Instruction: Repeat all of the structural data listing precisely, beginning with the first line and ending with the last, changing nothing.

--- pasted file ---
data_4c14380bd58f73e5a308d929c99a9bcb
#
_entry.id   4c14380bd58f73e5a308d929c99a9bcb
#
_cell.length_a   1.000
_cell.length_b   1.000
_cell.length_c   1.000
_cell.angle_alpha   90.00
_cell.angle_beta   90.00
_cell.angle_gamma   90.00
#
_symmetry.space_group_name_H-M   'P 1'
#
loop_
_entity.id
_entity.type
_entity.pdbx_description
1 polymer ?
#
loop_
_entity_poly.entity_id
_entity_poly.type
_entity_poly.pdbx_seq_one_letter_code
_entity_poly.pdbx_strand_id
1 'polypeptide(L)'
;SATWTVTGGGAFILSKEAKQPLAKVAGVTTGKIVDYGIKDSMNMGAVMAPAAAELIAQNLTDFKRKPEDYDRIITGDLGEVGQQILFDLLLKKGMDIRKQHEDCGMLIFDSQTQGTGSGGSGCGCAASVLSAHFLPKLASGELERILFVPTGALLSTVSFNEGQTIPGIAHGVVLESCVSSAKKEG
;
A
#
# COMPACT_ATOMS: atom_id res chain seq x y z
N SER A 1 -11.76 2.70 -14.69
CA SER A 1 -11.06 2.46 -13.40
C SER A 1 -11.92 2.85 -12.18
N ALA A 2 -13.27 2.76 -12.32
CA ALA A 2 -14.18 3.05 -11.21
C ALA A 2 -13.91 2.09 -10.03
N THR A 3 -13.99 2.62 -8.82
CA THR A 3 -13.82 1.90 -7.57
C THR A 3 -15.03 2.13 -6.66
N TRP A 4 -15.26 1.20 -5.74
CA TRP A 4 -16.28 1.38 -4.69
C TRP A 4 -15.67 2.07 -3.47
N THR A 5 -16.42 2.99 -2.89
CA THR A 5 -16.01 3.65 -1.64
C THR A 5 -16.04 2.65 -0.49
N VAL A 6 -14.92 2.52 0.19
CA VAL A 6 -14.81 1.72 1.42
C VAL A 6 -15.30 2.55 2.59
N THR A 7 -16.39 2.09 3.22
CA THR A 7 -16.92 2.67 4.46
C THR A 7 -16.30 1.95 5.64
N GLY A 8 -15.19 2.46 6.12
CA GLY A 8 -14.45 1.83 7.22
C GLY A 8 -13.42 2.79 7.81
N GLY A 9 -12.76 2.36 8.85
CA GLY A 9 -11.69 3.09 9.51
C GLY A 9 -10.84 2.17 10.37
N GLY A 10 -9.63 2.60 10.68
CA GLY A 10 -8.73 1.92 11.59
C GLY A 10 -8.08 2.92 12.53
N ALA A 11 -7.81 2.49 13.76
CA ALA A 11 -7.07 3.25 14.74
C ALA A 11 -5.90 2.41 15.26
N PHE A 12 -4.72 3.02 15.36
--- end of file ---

data_4c14380bd58f73e5a308d929c99a9bcb
#
_entry.id   4c14380bd58f73e5a308d929c99a9bcb
#
_cell.length_a   1.000
_cell.length_b   1.000
_cell.length_c   1.000
_cell.angle_alpha   90.00
_cell.angle_beta   90.00
_cell.angle_gamma   90.00
#
_symmetry.space_group_name_H-M   'P 1'
#
loop_
_entity.id
_entity.type
_entity.pdbx_description
1 polymer ?
#
loop_
_entity_poly.entity_id
_entity_poly.type
_entity_poly.pdbx_seq_one_letter_code
_entity_poly.pdbx_strand_id
1 'polypeptide(L)'
;SATWTVTGGGAFILSKEAKQPLAKVAGVTTGKIVDYGIKDSMNMGAVMAPAAAELIAQNLTDFKRKPEDYDRIITGDLGEVGQQILFDLLLKKGMDIRKQHEDCGMLIFDSQTQGTGSGGSGCGCAASVLSAHFLPKLASGELERILFVPTGALLSTVSFNEGQTIPGIAHGVVLESCVSSAKKEG
;
A
#
# COMPACT_ATOMS: atom_id res chain seq x y z
N SER A 1 -11.76 2.70 -14.69
CA SER A 1 -11.06 2.46 -13.40
C SER A 1 -11.92 2.85 -12.18
N ALA A 2 -13.27 2.76 -12.32
CA ALA A 2 -14.18 3.05 -11.21
C ALA A 2 -13.91 2.09 -10.03
N THR A 3 -13.99 2.62 -8.82
CA THR A 3 -13.82 1.90 -7.57
C THR A 3 -15.03 2.13 -6.66
N TRP A 4 -15.26 1.20 -5.74
CA TRP A 4 -16.28 1.38 -4.69
C TRP A 4 -15.67 2.07 -3.47
N THR A 5 -16.42 2.99 -2.89
CA THR A 5 -16.01 3.65 -1.64
C THR A 5 -16.04 2.65 -0.49
N VAL A 6 -14.92 2.52 0.19
CA VAL A 6 -14.81 1.72 1.42
C VAL A 6 -15.30 2.55 2.59
N THR A 7 -16.39 2.09 3.22
CA THR A 7 -16.92 2.67 4.46
C THR A 7 -16.30 1.95 5.64
N GLY A 8 -15.19 2.46 6.12
CA GLY A 8 -14.45 1.83 7.22
C GLY A 8 -13.42 2.79 7.81
N GLY A 9 -12.76 2.36 8.85
CA GLY A 9 -11.69 3.09 9.51
C GLY A 9 -10.84 2.17 10.37
N GLY A 10 -9.63 2.60 10.68
CA GLY A 10 -8.73 1.92 11.59
C GLY A 10 -8.08 2.92 12.53
N ALA A 11 -7.81 2.49 13.76
CA ALA A 11 -7.07 3.25 14.74
C ALA A 11 -5.90 2.41 15.26
N PHE A 12 -4.72 3.02 15.36